1. Fear not, for someone will come up with the idea of running a bus route down Rainier, and on through Columbia City, leaving no portion of the retail core more than one (1) block away from the nearest bus stop. The new train station would likely leave much of the core at least three (3) blocks from the station, at which point, we’ll find some social service agency to create clients out of their vivid imagination who cannot walk from the station and must have the bus. Throw in a bus route from Columbia City Station to Columbia City, and we’ll be set.

    2. The walk is not far. It’s just desolate, particularly at night.

      The solution is clear, and can be best expressed with a minimum of minced words:
      This city needs to get its head out of its ass and encourage real city-building along Edmunds and Alaska, thereby connecting historic Columbia City and the new station with an unbroken, activity-fostering urban fabric.

      This is not just about upzoning. This bullshit doesn’t help one bit. The connecting streets need to be part of the city. C-I-T-Y. Mixed use. Activity. Why is this so damned hard for Seattle to understand?

      1. d.p.:

        That’s true, and I wish that would be the case at all the LINK stops. There really is nothing wrong with having 6-story(or higher!) buildings within one-or-two blocks of each LINK stop. Dense housing for those who want it, single-family houses a few blocks further, but all VERY close to the LINK stop. The walk from Columbia City LINK station to the retail area seems to go on forever, although I know logically it is very quick.

      2. Indeed, Cinesea,

        But in the case of Columbia City’s situation, “one or two blocks” won’t do it. The connecting corridor is 5-7 blocks; both the city and the neighborhood have a vested interest in seeing those entire 5-7 blocks become busy, active, living connective tissue between the present commercial strip and the train station. So it’s important to think logically beyond arbitrary radii around the transit nodes themselves.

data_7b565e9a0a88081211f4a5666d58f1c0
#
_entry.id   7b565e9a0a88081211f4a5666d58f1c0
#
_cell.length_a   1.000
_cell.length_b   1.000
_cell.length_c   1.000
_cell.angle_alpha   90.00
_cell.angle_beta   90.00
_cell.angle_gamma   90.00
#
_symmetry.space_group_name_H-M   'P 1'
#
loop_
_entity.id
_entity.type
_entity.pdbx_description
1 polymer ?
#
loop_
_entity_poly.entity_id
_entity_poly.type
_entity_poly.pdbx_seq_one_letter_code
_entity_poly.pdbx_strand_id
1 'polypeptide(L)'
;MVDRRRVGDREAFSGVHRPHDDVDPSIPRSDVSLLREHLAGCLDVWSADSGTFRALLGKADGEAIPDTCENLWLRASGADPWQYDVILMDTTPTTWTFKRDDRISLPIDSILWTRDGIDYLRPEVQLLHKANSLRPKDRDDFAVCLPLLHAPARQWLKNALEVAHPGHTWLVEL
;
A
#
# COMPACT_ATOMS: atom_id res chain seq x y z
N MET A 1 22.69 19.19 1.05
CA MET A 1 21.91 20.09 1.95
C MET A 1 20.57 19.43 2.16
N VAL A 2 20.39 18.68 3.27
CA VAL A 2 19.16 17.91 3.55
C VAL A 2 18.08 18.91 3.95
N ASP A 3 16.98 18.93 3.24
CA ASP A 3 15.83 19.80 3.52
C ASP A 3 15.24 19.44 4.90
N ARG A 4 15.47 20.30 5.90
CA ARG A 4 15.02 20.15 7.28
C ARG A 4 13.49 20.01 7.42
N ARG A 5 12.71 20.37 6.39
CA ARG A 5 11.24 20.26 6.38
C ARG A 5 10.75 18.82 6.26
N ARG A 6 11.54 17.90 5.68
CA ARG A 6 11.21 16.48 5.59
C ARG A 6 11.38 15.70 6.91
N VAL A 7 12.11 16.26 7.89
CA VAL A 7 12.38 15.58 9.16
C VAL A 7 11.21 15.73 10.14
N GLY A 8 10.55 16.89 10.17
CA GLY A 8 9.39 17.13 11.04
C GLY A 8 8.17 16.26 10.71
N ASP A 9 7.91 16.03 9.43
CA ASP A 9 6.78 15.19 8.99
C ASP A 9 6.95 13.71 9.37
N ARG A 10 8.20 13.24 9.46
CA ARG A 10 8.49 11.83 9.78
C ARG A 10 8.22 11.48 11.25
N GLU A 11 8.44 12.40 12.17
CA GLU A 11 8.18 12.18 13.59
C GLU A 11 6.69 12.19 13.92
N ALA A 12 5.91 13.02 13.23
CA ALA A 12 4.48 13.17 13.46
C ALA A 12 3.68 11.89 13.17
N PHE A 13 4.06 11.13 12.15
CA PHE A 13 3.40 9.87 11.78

At Edmunds, MLK and Alaska are 1700 feet apart. That’s all!

        If and when the 18 is axed in favor of RapidRide, anyone coming to or from Old Ballard will be asked to walk 2500 feet to it. Ballard residents are likely to revolt — legitimately, because RapidRide is a crock of s**t — but if RapidRide were actual rail, the walk would be fine because those 2500 feet are consistent built-up and at least minimally active at all times.

        But the Columbia City walk seems arduous and a bit intimidating after dark. And why? Because this. And that’s on the city’s own property, for chrissakes!

    3. I was on that train or the one before it. The announcement said train coming in two minutes, then there was an announcement about Link being delayed due to an earlier blockage, then the train arrived a few minutes later (five minutes after the two-minute announcement). I rode from Westlake to TIB going to the CRC hearing. All the seats and 2/3 of the standing capacity was full at Westlake. I only ride occasionally during the PM peak so I didn’t know if this was normal. There was a group of several Japanese including children going to the airport, but that’s to be expected too. I wondered how the other crowds would be able to get on at the following stations, and whether Link needs 3-car trains right now, but I didn’t see many people get on or off until Beacon Hill. A significant number of people did get off at TIB, but most of my car remained on for the airport.

    4. Also, the train felt slow the whole way. The net travel time was only three minutes longer than normal, but it felt like it was going 30 mph most of the way.

    5. Another odd thing. Even though the train was going around 30 mph on MLK, the cars were even slower. From my sideways seat I couldn’t see why that was.